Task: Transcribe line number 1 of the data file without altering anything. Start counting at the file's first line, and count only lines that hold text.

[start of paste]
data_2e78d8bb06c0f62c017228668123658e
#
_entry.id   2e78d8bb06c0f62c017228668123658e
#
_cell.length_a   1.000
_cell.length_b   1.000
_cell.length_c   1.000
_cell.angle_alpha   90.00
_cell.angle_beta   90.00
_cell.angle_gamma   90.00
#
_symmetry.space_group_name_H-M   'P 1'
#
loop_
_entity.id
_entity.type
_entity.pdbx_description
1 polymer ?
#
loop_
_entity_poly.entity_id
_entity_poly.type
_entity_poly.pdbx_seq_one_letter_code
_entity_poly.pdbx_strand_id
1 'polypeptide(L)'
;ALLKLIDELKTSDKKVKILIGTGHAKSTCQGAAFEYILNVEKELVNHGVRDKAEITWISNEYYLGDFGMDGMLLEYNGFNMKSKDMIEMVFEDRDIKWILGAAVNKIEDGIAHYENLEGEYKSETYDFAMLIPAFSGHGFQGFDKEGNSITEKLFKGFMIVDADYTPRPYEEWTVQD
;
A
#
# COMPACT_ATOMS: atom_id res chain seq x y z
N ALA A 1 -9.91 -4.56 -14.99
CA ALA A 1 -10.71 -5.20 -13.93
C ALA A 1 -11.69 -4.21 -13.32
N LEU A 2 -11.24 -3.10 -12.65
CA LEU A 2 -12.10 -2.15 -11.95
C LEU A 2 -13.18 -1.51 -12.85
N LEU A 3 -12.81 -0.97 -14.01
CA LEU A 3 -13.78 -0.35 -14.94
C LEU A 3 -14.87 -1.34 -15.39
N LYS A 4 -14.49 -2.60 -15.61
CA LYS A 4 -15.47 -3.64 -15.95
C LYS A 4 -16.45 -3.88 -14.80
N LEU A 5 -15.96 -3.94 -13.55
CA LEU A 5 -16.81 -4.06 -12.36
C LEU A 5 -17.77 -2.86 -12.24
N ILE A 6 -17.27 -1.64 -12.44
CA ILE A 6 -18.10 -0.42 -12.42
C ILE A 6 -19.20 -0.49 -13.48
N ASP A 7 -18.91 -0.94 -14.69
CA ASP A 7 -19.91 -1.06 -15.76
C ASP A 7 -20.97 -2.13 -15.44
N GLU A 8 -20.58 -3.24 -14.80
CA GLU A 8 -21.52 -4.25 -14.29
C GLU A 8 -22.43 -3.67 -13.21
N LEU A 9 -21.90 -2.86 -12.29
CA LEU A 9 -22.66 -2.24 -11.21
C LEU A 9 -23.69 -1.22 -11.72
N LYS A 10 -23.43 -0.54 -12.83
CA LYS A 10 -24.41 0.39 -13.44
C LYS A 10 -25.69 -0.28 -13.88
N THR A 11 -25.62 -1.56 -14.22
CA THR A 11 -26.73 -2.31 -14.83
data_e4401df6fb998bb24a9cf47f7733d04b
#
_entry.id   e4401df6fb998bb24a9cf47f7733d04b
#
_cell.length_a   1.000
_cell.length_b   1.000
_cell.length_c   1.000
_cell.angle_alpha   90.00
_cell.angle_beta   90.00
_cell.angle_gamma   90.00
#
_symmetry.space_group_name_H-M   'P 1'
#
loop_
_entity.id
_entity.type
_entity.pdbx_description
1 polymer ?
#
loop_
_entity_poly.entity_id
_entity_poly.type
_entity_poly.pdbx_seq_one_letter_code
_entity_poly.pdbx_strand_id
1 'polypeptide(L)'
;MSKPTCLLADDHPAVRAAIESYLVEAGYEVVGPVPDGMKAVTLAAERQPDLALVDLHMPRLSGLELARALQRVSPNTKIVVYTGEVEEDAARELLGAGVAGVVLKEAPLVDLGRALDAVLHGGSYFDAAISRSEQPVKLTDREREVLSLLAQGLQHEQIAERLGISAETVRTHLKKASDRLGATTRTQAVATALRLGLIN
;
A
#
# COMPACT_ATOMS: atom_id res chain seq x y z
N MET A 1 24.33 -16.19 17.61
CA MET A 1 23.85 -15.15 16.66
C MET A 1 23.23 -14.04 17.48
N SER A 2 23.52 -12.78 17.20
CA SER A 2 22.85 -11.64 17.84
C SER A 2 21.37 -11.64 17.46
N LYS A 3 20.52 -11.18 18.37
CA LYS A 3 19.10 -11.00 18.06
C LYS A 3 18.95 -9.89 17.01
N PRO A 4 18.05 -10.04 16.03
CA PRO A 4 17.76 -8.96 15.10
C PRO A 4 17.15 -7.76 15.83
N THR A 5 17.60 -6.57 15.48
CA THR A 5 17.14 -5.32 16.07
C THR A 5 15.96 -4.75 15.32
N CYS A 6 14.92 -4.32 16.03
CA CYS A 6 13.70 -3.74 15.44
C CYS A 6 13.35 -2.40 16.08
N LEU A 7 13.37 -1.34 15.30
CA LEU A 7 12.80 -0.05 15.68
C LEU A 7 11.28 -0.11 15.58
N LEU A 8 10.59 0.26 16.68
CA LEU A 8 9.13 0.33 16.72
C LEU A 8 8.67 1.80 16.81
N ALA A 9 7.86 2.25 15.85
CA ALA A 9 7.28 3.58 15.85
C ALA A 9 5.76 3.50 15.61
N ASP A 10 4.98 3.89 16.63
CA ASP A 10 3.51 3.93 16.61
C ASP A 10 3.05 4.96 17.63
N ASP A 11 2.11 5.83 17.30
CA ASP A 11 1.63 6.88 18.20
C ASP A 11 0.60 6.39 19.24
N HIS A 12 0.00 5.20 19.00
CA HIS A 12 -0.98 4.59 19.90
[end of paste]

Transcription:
data_2e78d8bb06c0f62c017228668123658e